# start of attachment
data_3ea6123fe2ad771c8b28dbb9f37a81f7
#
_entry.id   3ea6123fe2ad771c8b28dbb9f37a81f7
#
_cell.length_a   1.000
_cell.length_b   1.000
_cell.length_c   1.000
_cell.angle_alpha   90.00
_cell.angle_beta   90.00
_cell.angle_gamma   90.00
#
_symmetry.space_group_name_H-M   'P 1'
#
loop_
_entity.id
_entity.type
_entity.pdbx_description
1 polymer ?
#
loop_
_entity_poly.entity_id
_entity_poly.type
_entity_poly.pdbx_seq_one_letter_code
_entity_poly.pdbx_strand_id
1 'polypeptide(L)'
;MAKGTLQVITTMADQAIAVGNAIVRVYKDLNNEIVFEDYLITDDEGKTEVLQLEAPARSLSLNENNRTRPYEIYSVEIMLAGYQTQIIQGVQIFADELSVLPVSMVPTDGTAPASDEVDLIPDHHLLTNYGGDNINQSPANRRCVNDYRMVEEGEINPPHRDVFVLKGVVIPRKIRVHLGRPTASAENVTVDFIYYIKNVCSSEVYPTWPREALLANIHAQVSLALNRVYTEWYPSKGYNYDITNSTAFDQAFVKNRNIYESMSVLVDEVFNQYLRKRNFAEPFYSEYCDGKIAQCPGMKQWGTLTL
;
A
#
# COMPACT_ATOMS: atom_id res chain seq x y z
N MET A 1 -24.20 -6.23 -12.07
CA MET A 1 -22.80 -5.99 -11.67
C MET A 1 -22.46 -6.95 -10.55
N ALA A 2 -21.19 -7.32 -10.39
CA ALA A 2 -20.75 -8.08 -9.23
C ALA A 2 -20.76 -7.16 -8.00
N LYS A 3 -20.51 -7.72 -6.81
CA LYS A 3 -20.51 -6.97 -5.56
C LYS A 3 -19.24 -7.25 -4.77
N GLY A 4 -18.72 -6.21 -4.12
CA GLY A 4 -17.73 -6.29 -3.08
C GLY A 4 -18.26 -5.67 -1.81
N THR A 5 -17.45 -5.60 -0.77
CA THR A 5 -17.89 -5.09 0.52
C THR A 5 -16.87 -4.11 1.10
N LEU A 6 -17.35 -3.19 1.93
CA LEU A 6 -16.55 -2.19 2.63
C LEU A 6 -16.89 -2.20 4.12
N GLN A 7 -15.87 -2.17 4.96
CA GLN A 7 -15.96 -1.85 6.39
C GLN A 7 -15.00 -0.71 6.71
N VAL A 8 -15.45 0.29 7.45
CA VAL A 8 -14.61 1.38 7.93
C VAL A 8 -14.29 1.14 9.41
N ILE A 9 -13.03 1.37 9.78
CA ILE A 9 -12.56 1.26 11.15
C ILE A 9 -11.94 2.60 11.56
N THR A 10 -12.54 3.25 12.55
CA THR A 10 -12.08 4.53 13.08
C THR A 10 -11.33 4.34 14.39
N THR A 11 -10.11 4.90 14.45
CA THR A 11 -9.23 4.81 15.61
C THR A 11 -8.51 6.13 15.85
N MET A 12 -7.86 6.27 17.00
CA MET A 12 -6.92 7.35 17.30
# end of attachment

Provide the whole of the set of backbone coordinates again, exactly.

data_3ea6123fe2ad771c8b28dbb9f37a81f7
#
_entry.id   3ea6123fe2ad771c8b28dbb9f37a81f7
#
_cell.length_a   1.000
_cell.length_b   1.000
_cell.length_c   1.000
_cell.angle_alpha   90.00
_cell.angle_beta   90.00
_cell.angle_gamma   90.00
#
_symmetry.space_group_name_H-M   'P 1'
#
loop_
_entity.id
_entity.type
_entity.pdbx_description
1 polymer ?
#
loop_
_entity_poly.entity_id
_entity_poly.type
_entity_poly.pdbx_seq_one_letter_code
_entity_poly.pdbx_strand_id
1 'polypeptide(L)'
;MAKGTLQVITTMADQAIAVGNAIVRVYKDLNNEIVFEDYLITDDEGKTEVLQLEAPARSLSLNENNRTRPYEIYSVEIMLAGYQTQIIQGVQIFADELSVLPVSMVPTDGTAPASDEVDLIPDHHLLTNYGGDNINQSPANRRCVNDYRMVEEGEINPPHRDVFVLKGVVIPRKIRVHLGRPTASAENVTVDFIYYIKNVCSSEVYPTWPREALLANIHAQVSLALNRVYTEWYPSKGYNYDITNSTAFDQAFVKNRNIYESMSVLVDEVFNQYLRKRNFAEPFYSEYCDGKIAQCPGMKQWGTLTL
;
A
#
# COMPACT_ATOMS: atom_id res chain seq x y z
N MET A 1 -24.20 -6.23 -12.07
CA MET A 1 -22.80 -5.99 -11.67
C MET A 1 -22.46 -6.95 -10.55
N ALA A 2 -21.19 -7.32 -10.39
CA ALA A 2 -20.75 -8.08 -9.23
C ALA A 2 -20.76 -7.16 -8.00
N LYS A 3 -20.51 -7.72 -6.81
CA LYS A 3 -20.51 -6.97 -5.56
C LYS A 3 -19.24 -7.25 -4.77
N GLY A 4 -18.72 -6.21 -4.12
CA GLY A 4 -17.73 -6.29 -3.08
C GLY A 4 -18.26 -5.67 -1.81
N THR A 5 -17.45 -5.60 -0.77
CA THR A 5 -17.89 -5.09 0.52
C THR A 5 -16.87 -4.11 1.10
N LEU A 6 -17.35 -3.19 1.93
CA LEU A 6 -16.55 -2.19 2.63
C LEU A 6 -16.89 -2.20 4.12
N GLN A 7 -15.87 -2.17 4.96
CA GLN A 7 -15.96 -1.85 6.39
C GLN A 7 -15.00 -0.71 6.71
N VAL A 8 -15.45 0.29 7.45
CA VAL A 8 -14.61 1.38 7.93
C VAL A 8 -14.29 1.14 9.41
N ILE A 9 -13.03 1.37 9.78
CA ILE A 9 -12.56 1.26 11.15
C ILE A 9 -11.94 2.60 11.56
N THR A 10 -12.54 3.25 12.55
CA THR A 10 -12.08 4.53 13.08
C THR A 10 -11.33 4.34 14.39
N THR A 11 -10.11 4.90 14.45
CA THR A 11 -9.23 4.81 15.61
C THR A 11 -8.51 6.13 15.85
N MET A 12 -7.86 6.27 17.00
CA MET A 12 -6.92 7.35 17.30